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forking a grandchild process in C

forking a grandchild process in C

forking a grandchild process in C

(OP)

CODE

#include <stdio.h>
#include <sys/types.h>
#include <unistd.h>

int
main (int argvc, char *argv[])
{           
    pid_t pid;
    int arg1 = atoi(argv[1]);
    pid = fork();

    if (pid == 0) {
        printf("I am child\n");
        printf("my pid is: %d\n", getpid());
        printf("my parent pid is: %d\n", getppid());
        printf("I am changing argument from %d ", arg1);
        arg1 *= 2;
        printf(" to %d\n", arg1);
    }
    else {
        printf("I am a parent\n");
        printf("my pid is: %d\n", getpid());
        printf("my child pid is: %d\n", pid);    
        printf("The argument passed to me is %d\n", arg1);
    }

    /* This code executes in both processes */
    printf("exiting ... %d\n", getpid());
    exit(0);
}
Iā€™m trying to modify the above code so that three generations of processes are created instead of 2. The original process prints its pid, its child pid, and the command line argument passed to it. The child process prints its pid, its parent pid, its child pid, the original command line argument and the modified argument. The grandchild prints its pid, its parent id, the command line argument that was there when its parent called it, and the modified
argument. (So if the program was called as ā€œ./a.out 10ā€ the parent prints 10 for argument, child prints 10 and 20; and the grandchild prints 20 and 40 as the argument value.) I can't quite figure out what I'm doing wrong though. Any help would be greatly appreciated:) btw...I'm using gcc to compile this code in cygwin.

CODE


#include <stdio.h>
#include <sys/types.h>
#include <unistd.h>
#include <signal.h>

int
main (int argvc, char *argv[])
{      
    /* parent process created */  
    pid_t pid;
    
    int arg1 = atoi(argv[1]);

    /* child process created */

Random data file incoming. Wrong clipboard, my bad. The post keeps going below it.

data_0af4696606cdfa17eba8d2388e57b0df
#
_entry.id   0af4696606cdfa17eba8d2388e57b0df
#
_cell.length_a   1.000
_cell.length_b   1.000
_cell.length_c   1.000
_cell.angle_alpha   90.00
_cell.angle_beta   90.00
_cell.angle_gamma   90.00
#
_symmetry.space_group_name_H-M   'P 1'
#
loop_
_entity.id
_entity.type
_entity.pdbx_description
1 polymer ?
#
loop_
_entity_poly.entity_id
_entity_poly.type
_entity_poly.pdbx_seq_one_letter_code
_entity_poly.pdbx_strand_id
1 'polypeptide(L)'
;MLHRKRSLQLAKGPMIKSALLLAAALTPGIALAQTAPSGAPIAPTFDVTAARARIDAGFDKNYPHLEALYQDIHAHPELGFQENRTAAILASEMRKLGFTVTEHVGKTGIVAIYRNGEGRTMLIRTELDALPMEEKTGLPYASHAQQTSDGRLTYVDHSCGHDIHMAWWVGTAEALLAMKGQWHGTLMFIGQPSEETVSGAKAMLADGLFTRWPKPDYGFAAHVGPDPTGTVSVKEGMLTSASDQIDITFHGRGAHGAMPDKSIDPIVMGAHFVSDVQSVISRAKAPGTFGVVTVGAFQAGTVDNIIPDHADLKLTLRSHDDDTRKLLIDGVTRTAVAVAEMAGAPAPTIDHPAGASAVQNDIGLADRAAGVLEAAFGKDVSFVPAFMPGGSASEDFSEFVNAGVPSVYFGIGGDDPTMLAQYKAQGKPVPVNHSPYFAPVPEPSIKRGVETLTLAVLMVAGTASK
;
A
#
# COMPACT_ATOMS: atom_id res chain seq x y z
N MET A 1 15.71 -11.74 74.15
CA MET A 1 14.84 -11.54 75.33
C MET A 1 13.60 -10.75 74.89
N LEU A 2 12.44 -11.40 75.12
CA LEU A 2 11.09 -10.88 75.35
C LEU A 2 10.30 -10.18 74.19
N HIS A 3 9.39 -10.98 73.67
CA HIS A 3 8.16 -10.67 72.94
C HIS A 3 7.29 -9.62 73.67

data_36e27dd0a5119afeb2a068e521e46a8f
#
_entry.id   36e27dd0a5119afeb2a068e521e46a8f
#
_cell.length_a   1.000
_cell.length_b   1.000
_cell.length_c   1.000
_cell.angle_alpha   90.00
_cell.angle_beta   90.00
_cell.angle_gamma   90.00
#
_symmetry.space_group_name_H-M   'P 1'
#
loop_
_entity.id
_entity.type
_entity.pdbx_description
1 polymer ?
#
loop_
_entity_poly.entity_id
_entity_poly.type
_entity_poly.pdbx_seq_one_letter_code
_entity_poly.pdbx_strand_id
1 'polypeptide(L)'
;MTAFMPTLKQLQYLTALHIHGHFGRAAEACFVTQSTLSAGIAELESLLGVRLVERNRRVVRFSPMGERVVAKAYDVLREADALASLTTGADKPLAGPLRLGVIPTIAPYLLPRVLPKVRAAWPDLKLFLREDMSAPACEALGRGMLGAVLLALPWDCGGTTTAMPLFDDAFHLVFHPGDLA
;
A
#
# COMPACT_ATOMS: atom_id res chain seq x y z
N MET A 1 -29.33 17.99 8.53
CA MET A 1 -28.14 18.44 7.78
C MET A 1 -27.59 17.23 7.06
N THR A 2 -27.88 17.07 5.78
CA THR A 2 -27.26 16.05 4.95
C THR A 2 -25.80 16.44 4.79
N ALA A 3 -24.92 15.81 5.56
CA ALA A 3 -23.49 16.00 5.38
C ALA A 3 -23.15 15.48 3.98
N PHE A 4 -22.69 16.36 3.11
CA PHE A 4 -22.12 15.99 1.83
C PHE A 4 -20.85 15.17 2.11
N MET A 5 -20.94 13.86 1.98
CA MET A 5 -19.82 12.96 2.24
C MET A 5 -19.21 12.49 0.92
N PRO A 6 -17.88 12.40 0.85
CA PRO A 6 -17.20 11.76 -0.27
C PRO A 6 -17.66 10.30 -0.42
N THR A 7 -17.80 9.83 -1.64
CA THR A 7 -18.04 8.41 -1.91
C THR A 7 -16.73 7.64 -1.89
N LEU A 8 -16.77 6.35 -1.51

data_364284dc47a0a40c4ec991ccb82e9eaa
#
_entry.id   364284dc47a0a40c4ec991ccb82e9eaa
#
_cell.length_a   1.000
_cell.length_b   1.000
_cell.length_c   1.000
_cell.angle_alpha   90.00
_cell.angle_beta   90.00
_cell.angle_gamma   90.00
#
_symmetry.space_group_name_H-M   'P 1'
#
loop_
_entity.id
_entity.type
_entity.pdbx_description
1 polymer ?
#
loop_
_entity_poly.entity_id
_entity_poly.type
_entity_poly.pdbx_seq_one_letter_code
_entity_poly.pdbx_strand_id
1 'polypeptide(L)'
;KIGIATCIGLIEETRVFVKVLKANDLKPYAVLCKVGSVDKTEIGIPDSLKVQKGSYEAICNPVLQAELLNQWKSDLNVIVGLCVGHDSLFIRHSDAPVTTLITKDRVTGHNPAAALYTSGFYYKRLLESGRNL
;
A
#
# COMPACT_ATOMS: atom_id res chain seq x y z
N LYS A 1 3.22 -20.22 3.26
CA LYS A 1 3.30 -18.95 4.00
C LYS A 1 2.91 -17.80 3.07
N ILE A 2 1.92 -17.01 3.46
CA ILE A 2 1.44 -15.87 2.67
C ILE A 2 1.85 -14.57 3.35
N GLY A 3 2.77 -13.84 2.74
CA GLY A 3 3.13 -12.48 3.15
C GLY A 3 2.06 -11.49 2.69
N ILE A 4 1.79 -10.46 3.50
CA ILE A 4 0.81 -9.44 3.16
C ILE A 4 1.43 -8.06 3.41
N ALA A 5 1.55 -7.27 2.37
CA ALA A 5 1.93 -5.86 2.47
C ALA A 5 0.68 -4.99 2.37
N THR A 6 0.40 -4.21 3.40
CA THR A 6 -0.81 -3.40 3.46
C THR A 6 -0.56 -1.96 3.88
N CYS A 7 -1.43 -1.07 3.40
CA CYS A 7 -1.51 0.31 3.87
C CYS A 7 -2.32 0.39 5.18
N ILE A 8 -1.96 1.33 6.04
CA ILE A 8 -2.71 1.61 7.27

if ((pid = fork()) < 0) {
        perror("fork");
        exit(1);
    }
    
    if (pid == 0) {
        
        /* grandchild process created */        
        if ((pid = fork()) < 0) {
        perror("fork");
        exit(1);
        }
        
        printf("I am child\n");
        printf("my pid is: %d\n", getpid());
        printf("my parent pid is: %d\n", getppid());
        printf("I am changing argument from %d ", arg1);
        arg1 *= 2;
        printf(" to %d\n", arg1);
                
        printf("I am grandchild\n");
        printf("my pid is: %d\n", getpid());
        printf("my parent pid is: %d\n", getppid());
        printf("I am changing argument from %d ", arg1);
        arg1 *= 2;
        printf(" to %d\n", arg1);

        exit(1);
        wait(1);     
    }

    else {
        printf("I am a parent\n");
        printf("my pid is: %d\n", getpid());
        printf("my child pid is: %d\n", pid);    
        printf("The argument passed to me is %d\n", arg1);
    }
    
        while (pid != wait (0));
           printf ("Parent: Child %ld terminated\n", pid);
        close (*argv[1]);
        printf ("Parent: Killing Grand Child %ld\n", pid);
        kill (pid, SIGTERM);
        
    /* This code executes in both processes */
    printf("exiting ... %d\n", getpid());
    exit(0);
}

RE: forking a grandchild process in C

Another if/else construct to separate the child and grandchild code perhaps?

--
If you dance barefoot on the broken glass of undefined behaviour, you've got to expect the occasional cut.

RE: forking a grandchild process in C

(OP)
What would the conditional expression be for another if statement? From my understanding, if pid > 0, then pid is considered a parent process and will always execute the else statement both my code expamples.

RE: forking a grandchild process in C

(OP)
*in both of my code examples

RE: forking a grandchild process in C

By calling fork() in the child, you create another parent.

CODE

if ( pid == 0 ) {
  // child
  pid = fork();
  if ( pid == 0 ) {
    // grandchild (of top-level parent)
  } else {
    // parent of the grandchild
  }
} else {
  // parent
}

--
If you dance barefoot on the broken glass of undefined behaviour, you've got to expect the occasional cut.

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